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Saturday, February 24, 2018

Game Night

No one will ever mistake Game Night for a great comedy, but it is a very likable one with a game cast and enough genuine laughs to recommend.  It's a modest movie, really.  It's not trying to be raucous or all that outrageous, but the dialogue is witty, and there are even a few surprises in the plot to keep the audience engaged.  I was never entirely enthused, but I wanted to keep watching.

The plot centers on buttoned-down suburban couple Max (Jason Bateman) and Annie (Rachel McAdams).  They met a few years ago while participating in a trivia contest, and fell in love over their shared passion for games of any kind (charades, board games, video games, etc.).  Now married, they host a weekly game night where they invite their couples friends over for friendly competition.  They share a happy life together, but Max has been stressed lately over the arrival of his much wealthier and more handsome brother, Brooks (Kyle Chandler), who has always demanded attention and usually outshines Max in just about every single way.  True to form, when it is Brooks' turn to host game night, he holds it in an expensive mansion that he has rented, and has decided to spare no expense.

Brooks' idea of game night is to stage an elaborate murder mystery game.  He hires actors to play a detective and even kidnappers who are supposed to leave behind clues that the various couples must unravel in order to win a grand prize - a classic luxury car that Brooks recently bought.  But the kidnappers who show up at the house are not the actors that Brooks hired.  They are actual thugs, and they snatch Brooks away in front of everyone, who sit and watch while enjoying the cheese plate laid out before them, thinking that the crime is all a staged event.  The screenplay by Mark Perez cleverly feeds us information about what's really going on, and gets a lot of laughs out of how Max and Annie (as well as the other couples participating in the game night) think that this is all an elaborate set up, and slowly dawn upon the realization that what's going on is very real, and that Brooks' life is at stake.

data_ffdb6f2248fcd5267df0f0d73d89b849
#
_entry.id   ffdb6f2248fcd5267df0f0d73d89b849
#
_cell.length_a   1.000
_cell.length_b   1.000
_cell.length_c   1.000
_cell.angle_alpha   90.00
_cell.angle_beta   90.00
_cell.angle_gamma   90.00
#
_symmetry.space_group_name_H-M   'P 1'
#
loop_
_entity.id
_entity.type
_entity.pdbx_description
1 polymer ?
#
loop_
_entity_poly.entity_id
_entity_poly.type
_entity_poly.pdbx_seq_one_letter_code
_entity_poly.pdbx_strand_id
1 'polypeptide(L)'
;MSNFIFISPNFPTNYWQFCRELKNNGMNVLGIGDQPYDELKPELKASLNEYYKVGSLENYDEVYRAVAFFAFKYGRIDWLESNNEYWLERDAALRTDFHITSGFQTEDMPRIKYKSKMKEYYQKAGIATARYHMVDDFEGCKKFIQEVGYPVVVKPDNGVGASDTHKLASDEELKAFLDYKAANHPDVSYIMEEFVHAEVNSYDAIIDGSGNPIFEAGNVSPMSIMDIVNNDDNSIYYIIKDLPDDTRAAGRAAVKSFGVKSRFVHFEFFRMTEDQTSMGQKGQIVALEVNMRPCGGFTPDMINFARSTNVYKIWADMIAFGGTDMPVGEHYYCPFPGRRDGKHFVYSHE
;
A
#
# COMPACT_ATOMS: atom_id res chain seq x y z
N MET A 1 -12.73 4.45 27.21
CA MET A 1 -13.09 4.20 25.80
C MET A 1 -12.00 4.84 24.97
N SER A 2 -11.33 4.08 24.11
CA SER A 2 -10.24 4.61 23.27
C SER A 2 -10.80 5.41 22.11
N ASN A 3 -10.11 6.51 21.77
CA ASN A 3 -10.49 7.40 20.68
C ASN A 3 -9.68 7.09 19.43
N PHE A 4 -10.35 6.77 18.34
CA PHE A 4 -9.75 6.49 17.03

Game Night earns a lot of its laughs due to the interaction between the different couples who get wrapped up in the kidnapping/murder plot.  Aside from Max and Annie, we also have Kevin and Michelle (Lamorne Morris and Kylie Bunbury), who have been in love since middle school, and find their faith in each other tested when it's revealed that Michelle may have had a fling with a famous celebrity (whom she will not name) during a brief lull in their relationship.  Kevin spends the night fixated on what famous person his wife may have slept with as much as on the kidnapping situation.  Another participant in the game is Ryan (Billy Magnussen), a dim-witted sort who shows up to every game night with a different woman (usually a very beautiful but clueless supermodel), but on this particular evening shows up with a co-worker from work named Sarah (Sharon Horgan), who is not only smarter than him, but finds herself increasingly exasperated with him as the night wears on.